Christmas holidays for Teachers in England

    • Christmas holidays for Teachers in England

      How’s that first term in England going?  By now you should be getting to grips with most of the differences in the UK school system and have settled into your routines. Hopefully you had a nice mini-break during the October half-term so the next thing to look forward to is your first European winter holiday!

      If you’re from the Antipodes, the idea of Christmas without a BBQ and a trip to the beach probably sounds weird; but if you’re from the States or Canada then a white Christmas will make you feel a little closer to home.

      At the end of the first term, you’re going to have 2 weeks to enjoy and explore what this part of the world has to offer in the way of Christmas holidays so let’s have a look at a few places to get you started.

      Christmas Markets

      There is absolutely no shortage of traditional Christmas markets but in our opinion, for the greatest experience, head to Germany and/or Austria.  They do this time of the year so well!

      Although both countries share a similar heritage, there are certainly differences.  Austria is a lot more like the southern reaches of Bavaria (due their proximity) and these areas have slightly different customs and traditions when it comes to Christmas (see the Krampus legends – it could even be a good cautionary tale to keep your more unruly children at their best behaviour next year!).

      Vienna and Salzburg both offer some wonderful markets and events over this time of the year – check out Schloss Hellbrunn in Salzburg; Vienna has a whole range of great options depending on taste and budget).

      For somewhere a little more off the beaten track, you might want to consider Tallinn, Estonia.  As well as some amazing markets, you’ll pretty much be guaranteed a white Christmas in a beautiful medieval city.

      The Northern Lights

      The Aurora Borealis are one of the great natural phenomena in this beautiful world of ours.  For many, a must on life’s “bucket list”, especially those of us who will spend the vast majority of our lives in the Southern Hemisphere.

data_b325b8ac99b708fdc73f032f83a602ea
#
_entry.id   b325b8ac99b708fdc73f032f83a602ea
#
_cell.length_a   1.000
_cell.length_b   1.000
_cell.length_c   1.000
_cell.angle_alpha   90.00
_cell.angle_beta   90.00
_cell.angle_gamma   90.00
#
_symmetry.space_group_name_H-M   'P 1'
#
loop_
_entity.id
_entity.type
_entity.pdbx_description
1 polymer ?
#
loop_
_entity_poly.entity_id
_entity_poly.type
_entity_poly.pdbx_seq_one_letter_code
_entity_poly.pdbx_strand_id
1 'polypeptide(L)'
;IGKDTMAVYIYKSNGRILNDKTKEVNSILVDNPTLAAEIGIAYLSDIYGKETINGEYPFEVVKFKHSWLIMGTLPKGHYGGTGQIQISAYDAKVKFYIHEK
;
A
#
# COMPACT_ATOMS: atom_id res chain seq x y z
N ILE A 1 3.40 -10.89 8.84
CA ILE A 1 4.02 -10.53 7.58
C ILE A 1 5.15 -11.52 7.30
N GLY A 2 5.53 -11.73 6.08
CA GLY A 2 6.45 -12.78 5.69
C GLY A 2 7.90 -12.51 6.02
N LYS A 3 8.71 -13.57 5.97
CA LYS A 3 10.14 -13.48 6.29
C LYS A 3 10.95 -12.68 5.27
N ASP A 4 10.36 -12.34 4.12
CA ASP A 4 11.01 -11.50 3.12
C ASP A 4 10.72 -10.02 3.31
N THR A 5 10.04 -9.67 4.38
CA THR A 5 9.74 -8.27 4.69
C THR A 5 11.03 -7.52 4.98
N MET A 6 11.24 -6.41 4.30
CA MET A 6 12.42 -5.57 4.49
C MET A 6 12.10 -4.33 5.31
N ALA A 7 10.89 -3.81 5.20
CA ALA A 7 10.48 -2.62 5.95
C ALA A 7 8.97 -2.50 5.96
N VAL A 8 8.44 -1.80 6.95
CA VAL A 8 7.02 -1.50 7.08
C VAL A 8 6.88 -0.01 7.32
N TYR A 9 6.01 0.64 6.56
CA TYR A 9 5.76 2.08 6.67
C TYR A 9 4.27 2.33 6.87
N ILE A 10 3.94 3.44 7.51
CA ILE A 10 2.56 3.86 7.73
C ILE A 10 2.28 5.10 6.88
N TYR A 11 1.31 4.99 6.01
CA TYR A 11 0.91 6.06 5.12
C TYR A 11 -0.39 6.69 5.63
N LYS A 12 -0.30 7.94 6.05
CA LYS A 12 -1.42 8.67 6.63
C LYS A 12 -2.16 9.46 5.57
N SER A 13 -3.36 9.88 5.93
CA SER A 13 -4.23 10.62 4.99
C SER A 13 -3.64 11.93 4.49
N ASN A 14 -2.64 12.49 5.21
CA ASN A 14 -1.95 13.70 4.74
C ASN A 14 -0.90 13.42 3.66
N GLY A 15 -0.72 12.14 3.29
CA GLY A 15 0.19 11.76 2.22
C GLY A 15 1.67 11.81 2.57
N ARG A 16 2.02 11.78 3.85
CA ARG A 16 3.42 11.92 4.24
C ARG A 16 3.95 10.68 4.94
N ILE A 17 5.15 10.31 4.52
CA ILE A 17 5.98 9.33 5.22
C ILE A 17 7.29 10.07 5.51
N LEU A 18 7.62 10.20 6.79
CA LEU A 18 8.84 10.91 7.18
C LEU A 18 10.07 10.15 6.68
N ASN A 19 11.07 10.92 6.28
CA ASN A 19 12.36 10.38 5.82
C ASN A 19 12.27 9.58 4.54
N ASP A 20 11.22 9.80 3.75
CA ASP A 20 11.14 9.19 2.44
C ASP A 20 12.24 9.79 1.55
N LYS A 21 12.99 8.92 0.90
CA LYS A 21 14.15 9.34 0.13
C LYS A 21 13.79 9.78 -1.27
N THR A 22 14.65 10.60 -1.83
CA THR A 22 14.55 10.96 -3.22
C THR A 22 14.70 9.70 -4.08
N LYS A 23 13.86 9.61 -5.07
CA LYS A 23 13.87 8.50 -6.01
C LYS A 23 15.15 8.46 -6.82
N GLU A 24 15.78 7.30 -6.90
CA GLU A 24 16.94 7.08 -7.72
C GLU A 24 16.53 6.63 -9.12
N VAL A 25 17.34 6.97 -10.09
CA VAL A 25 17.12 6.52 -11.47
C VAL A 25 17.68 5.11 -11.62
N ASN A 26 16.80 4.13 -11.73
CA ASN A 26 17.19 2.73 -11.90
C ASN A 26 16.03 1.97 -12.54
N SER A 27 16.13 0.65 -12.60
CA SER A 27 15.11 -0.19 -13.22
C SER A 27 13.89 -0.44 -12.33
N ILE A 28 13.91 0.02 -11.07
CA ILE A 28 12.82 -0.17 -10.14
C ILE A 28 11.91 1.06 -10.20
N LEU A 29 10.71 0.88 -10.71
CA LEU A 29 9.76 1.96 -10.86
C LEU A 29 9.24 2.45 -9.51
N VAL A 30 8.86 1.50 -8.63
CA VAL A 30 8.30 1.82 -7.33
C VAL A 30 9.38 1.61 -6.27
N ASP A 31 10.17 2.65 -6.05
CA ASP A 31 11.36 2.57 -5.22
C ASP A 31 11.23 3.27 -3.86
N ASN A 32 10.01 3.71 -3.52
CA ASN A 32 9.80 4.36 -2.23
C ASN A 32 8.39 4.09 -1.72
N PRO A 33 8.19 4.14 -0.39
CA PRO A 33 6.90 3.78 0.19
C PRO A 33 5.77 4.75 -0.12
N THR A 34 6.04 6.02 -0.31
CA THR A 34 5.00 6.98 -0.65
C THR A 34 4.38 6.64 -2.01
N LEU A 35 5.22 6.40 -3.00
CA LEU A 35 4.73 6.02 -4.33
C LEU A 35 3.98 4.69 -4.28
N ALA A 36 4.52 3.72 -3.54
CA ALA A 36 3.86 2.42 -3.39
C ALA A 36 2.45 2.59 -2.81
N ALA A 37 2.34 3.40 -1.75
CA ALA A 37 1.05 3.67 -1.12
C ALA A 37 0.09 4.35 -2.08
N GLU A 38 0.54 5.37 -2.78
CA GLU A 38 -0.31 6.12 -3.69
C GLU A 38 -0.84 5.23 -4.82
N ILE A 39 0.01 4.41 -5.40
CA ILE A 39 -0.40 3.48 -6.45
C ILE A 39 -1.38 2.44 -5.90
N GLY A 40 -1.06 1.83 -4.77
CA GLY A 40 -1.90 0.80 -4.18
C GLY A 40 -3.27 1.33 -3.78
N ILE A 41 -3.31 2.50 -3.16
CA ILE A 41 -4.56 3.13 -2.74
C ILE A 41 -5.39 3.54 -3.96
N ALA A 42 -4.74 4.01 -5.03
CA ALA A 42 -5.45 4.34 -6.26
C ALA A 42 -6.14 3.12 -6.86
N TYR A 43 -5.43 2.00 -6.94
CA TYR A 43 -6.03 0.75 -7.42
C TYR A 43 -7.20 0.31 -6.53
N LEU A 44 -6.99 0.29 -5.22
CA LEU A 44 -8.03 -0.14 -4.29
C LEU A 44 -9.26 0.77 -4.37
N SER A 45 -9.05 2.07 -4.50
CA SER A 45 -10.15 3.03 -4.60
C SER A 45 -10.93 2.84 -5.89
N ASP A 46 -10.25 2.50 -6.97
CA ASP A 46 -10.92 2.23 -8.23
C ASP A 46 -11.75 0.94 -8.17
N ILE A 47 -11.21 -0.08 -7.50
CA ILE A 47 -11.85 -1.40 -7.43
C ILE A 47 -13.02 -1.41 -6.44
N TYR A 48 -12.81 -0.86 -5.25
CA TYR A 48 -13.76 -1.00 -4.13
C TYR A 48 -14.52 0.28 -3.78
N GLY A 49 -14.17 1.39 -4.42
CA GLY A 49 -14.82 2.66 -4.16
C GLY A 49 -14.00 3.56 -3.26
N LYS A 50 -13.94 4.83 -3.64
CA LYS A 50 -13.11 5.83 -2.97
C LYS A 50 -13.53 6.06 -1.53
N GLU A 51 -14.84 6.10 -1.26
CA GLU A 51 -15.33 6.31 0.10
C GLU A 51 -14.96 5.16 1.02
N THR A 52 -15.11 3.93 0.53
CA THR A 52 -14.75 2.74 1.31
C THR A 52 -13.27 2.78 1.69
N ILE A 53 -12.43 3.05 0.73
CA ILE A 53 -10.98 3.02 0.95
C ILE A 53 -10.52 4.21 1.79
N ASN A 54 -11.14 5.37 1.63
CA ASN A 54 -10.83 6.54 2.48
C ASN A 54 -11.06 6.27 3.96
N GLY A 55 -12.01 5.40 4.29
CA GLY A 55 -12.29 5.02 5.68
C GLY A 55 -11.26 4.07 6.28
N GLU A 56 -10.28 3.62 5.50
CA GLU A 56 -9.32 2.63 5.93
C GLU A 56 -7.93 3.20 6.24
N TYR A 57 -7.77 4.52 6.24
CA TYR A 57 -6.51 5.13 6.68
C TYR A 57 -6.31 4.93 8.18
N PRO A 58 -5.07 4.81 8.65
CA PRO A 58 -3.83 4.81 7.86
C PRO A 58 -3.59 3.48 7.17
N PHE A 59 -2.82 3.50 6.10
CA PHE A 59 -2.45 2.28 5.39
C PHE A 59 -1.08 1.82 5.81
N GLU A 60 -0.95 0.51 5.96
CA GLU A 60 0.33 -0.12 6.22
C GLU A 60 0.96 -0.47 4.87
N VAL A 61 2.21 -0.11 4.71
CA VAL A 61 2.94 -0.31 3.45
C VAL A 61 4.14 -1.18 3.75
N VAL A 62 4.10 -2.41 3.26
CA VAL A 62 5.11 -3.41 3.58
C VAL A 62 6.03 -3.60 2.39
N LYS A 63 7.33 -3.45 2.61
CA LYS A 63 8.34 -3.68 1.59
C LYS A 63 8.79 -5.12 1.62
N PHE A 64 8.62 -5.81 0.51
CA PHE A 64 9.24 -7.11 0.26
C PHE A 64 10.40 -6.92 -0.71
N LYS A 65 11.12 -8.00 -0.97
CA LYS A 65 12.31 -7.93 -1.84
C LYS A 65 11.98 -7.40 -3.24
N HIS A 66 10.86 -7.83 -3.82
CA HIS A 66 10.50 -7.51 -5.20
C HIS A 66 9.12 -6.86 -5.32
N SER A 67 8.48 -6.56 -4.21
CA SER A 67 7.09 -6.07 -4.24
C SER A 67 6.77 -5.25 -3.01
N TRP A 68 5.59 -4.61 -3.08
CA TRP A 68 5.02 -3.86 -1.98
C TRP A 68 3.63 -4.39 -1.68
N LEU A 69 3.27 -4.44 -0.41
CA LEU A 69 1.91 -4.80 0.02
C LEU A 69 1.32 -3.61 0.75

Because you can never be guaranteed to see them, you’re going to need to set aside a bit of time for this one and choose a destination that has some other things you can enjoy just in case.

      Generally, the further north you get, the better the chances of seeing the lights – but this is also offset with the fact that the further north you get, the colder it gets and the less other activities you can do outside.

      So, to balance your holiday, here a few places we recommend looking at:

      • Alta, Norway
        One of the most northern cities in the world and a place that has long been established as a destination for seeing the lights.  It has an observatory that was built in the 1850s specifically for viewing the Northern Lights.  For those with a bit more of a budget, you can also book an igloo hotel here to enjoy the experience in comfort.
      • Tromsø, Norway
        One of the most popular destinations in the Northern Lights Oval.  While this may be a good thing for those wanting all the amenities and comforts of a tourist destination, it also means that it is a bit of a victim of its own popularity as artificial light pollution can be a bit of a problem.
      • Abisko, Sweden
        Right in the middle of Sweden’s largest national park, Abikso is surrounded by mountains that keep a lot of cloud cover away, making for some of best viewing conditions in Scandinavia.  It also offers a range of other things to occupy your time while you wait for the lights to show – reindeer experiences, dog-sledding to name a couple.  Check out some of the other activities you can do here: visitabisko.com/activities.
      • Shetland, Scotland
        You probably hadn’t considered Scotland as a place to watch the lights but the Shetland Islands offer a chance to visit a rugged and secluded part of the UK (although they are closer to Norway than England) where you can explore a bit of Viking culture while you wait for the lights to turn on.  It can be a bit of a mission to get there but well worth the effort if you like to visit those “more out of the way” locations that aren’t crammed with tourists.

      For those who aren’t all about the Christmas spirit…

      If you’re more about the winter experience rather than Christmas, and the Northern Lights aren’t really your thing, then how about hitting the snow for a skiing holiday?  Skip the Alps and head somewhere you can have a great time for a much more affordable price.  Check out Slovakia – mountain passes, food and accommodation are all much lower than similar places in Western Europe and the people are amazingly friendly and welcoming.  Try Jasná for great snow and an easy trip from London.

      For something even further afield, try Bulgaria or Kazakhstan and prepare to be pleasantly surprised.

      As always, use the time to recharge your batteries and prepare yourself for the next term ahead.  But before you know it, February mid-term will be upon you and you’ll have a chance to explore a whole new place!